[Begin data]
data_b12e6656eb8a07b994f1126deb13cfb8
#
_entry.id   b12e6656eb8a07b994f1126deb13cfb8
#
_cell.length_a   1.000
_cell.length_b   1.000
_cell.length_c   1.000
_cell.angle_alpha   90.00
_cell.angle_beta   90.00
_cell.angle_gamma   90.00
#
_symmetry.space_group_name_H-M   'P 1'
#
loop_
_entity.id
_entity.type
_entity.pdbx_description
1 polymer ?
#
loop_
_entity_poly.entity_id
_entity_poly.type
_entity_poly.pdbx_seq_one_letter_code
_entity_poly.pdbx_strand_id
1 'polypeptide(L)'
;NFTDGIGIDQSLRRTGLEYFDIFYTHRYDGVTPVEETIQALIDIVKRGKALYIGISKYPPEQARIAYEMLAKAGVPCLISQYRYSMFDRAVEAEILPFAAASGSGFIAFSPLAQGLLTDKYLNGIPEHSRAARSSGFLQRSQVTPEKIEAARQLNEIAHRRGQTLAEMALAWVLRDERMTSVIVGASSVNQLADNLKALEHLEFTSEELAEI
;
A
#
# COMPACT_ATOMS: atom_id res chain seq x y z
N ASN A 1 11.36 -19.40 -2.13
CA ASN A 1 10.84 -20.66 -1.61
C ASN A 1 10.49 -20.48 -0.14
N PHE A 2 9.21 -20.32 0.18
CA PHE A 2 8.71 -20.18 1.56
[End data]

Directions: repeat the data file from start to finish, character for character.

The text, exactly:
data_b12e6656eb8a07b994f1126deb13cfb8
#
_entry.id   b12e6656eb8a07b994f1126deb13cfb8
#
_cell.length_a   1.000
_cell.length_b   1.000
_cell.length_c   1.000
_cell.angle_alpha   90.00
_cell.angle_beta   90.00
_cell.angle_gamma   90.00
#
_symmetry.space_group_name_H-M   'P 1'
#
loop_
_entity.id
_entity.type
_entity.pdbx_description
1 polymer ?
#
loop_
_entity_poly.entity_id
_entity_poly.type
_entity_poly.pdbx_seq_one_letter_code
_entity_poly.pdbx_strand_id
1 'polypeptide(L)'
;NFTDGIGIDQSLRRTGLEYFDIFYTHRYDGVTPVEETIQALIDIVKRGKALYIGISKYPPEQARIAYEMLAKAGVPCLISQYRYSMFDRAVEAEILPFAAASGSGFIAFSPLAQGLLTDKYLNGIPEHSRAARSSGFLQRSQVTPEKIEAARQLNEIAHRRGQTLAEMALAWVLRDERMTSVIVGASSVNQLADNLKALEHLEFTSEELAEI
;
A
#
# COMPACT_ATOMS: atom_id res chain seq x y z
N ASN A 1 11.36 -19.40 -2.13
CA ASN A 1 10.84 -20.66 -1.61
C ASN A 1 10.49 -20.48 -0.14
N PHE A 2 9.21 -20.32 0.18
CA PHE A 2 8.71 -20.18 1.56